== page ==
Here’s a little something you won’t find inside Tainted Love.
You were fifteen the first time you asked about Mom and Dad.
When you were little, sometimes I’d tell you about them instead of reading you bedtime stories. I’d tell you about everyone. Our parents, our grandparents, about the uncle we had who died, when you were old enough to understand what drugs were I even told you he died of an overdose. I didn’t tell you that he’d disappeared with all of the inheritance money and the money from the sale of the house after pops died. I don’t think I was supposed to know. But it was hard not to listen Into the adults’ conversations when you’ve been sent to your room for no reason. I’m sure you, Georgia and Caleb did the same, don’t think I didn’t hear you when you scrambled up the stairs as you tried not to get into trouble.
So anyway, Mom and Dad.
I was preparing dinner, Georgia and Caleb were with friends and Cal was still at work. it was just you and me and you were pretty mad when you came into the kitchen. I remember because your homework was a specific history project and you had were supposed to ask you parents or grandparents about the Second World War. That was hard for you and me because we didn’t have any parents or grandparents to ask. How did you complete an assignment like this?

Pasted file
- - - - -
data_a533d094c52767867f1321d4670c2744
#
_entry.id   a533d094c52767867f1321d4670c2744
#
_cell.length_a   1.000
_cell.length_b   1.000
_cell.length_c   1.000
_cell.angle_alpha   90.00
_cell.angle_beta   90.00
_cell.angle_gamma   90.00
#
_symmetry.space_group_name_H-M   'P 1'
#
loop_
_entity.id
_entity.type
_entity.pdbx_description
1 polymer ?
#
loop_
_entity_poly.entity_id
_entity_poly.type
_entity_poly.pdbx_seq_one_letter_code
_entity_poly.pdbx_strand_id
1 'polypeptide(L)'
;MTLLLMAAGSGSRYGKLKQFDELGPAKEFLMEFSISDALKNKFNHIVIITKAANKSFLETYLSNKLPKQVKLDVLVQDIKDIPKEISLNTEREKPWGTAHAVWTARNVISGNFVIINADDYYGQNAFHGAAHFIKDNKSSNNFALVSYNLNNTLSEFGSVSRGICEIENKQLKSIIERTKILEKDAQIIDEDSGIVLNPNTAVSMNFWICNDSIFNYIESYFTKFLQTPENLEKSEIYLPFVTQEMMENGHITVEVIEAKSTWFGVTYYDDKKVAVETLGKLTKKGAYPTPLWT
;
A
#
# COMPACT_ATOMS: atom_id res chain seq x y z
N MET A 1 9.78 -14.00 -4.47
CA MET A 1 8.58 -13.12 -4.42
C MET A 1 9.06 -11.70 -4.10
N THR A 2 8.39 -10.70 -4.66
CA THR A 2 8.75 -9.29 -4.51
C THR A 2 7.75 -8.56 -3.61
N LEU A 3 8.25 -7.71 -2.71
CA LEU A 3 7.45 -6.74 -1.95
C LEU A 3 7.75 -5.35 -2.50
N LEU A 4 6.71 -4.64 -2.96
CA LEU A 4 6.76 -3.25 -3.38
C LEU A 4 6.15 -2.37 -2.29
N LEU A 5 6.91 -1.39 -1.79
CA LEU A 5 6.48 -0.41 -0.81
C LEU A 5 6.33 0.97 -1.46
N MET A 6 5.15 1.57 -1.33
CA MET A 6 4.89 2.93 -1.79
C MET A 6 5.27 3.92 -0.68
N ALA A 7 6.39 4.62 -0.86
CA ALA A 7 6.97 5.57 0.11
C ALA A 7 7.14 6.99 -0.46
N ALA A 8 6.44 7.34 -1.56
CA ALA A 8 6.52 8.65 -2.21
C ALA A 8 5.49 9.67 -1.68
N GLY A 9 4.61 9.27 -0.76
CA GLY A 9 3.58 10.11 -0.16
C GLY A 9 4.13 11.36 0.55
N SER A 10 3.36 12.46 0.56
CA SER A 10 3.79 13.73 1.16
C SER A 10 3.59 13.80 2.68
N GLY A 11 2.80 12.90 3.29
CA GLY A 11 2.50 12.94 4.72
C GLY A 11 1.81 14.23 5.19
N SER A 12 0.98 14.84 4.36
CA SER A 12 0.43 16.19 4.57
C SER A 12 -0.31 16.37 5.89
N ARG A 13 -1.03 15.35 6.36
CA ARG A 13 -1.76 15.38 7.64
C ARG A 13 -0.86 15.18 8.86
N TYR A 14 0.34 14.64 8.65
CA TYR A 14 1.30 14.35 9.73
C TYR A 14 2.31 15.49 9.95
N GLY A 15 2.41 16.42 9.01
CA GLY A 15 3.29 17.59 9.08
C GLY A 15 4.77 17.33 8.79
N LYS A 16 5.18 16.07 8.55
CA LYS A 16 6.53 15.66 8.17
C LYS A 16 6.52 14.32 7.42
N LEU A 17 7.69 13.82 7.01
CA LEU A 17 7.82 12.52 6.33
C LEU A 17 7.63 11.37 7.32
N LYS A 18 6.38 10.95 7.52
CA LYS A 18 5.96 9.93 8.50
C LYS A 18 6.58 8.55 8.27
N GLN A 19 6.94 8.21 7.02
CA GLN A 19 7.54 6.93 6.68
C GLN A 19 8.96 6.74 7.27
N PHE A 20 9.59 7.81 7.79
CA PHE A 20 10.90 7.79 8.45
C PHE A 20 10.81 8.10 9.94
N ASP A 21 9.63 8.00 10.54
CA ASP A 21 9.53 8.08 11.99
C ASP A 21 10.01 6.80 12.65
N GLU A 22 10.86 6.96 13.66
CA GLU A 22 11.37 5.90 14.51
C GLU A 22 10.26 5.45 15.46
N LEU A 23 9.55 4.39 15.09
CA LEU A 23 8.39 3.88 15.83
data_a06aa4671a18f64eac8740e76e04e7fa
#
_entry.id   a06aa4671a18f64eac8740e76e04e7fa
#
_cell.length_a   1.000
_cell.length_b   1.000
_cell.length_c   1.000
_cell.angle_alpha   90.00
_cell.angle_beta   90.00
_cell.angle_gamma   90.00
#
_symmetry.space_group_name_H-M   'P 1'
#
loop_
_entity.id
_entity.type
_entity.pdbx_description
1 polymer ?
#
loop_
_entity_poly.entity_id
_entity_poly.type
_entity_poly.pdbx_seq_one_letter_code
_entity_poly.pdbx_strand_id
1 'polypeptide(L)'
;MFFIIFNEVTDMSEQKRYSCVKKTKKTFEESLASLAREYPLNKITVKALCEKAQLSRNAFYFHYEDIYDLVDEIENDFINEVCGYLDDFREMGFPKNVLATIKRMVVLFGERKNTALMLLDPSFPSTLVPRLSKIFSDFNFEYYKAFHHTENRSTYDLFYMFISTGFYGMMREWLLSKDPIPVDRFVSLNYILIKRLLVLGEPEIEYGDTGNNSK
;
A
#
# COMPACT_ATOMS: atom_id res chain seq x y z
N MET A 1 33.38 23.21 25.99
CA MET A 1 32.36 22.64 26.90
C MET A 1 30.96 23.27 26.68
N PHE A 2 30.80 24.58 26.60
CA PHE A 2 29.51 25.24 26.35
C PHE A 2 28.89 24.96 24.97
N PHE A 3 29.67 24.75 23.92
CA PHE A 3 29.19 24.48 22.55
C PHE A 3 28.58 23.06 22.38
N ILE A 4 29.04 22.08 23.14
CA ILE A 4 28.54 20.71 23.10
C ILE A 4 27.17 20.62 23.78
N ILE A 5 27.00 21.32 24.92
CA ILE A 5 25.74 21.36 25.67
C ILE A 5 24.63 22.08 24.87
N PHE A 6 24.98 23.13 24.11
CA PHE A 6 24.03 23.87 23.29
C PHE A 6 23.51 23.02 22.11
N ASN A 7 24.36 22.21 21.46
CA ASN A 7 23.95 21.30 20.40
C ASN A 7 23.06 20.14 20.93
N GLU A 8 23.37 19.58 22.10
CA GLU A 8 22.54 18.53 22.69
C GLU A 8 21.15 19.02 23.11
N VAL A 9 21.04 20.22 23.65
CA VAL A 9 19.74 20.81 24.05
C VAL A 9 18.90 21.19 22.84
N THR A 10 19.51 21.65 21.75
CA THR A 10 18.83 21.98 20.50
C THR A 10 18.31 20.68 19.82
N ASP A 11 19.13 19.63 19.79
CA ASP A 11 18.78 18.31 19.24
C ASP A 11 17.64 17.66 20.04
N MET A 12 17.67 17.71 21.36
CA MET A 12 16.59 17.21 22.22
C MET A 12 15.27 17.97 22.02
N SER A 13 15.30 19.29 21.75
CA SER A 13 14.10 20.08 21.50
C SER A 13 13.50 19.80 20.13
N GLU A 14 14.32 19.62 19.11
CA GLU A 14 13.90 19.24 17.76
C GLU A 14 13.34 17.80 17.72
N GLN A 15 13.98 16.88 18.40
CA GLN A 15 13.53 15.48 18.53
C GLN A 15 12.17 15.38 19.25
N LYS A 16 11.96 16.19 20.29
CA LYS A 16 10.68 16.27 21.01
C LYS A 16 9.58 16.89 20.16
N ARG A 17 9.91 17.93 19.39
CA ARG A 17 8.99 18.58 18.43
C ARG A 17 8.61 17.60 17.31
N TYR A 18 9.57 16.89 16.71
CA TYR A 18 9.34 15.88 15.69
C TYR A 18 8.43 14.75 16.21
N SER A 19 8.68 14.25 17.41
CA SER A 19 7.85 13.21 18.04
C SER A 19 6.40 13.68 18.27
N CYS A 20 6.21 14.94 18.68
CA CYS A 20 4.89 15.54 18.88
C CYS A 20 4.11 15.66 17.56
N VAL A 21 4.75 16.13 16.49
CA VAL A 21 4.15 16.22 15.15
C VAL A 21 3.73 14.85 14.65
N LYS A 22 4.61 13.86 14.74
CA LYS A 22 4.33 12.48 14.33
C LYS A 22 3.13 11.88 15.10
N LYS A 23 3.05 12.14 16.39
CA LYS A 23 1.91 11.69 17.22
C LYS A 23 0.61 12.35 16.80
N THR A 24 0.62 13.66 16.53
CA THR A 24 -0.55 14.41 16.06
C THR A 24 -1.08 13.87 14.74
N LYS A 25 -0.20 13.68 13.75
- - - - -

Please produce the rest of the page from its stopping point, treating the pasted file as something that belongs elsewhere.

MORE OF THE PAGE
I told you what I could remember from pops’s stories but I couldn’t answer the specifics you needed. In the end I told you I’d talk to the elderly neighbour across the street, the one offered who baked cookies for you if you did chores for her, like cutting her lawn and trimming her hedges. I said I’d clear it with your teacher too, I never wanted you to feel different from the other kids, or underprivileged somehow because of our unique situation but there were times when you were at a disadvantage and this was one of them. I guess the old lady over the street was a good compromise for the school, for you, and Mrs. Mitchell, who would bake you more cookies while you kept her company doing her favourite past time, reminiscing.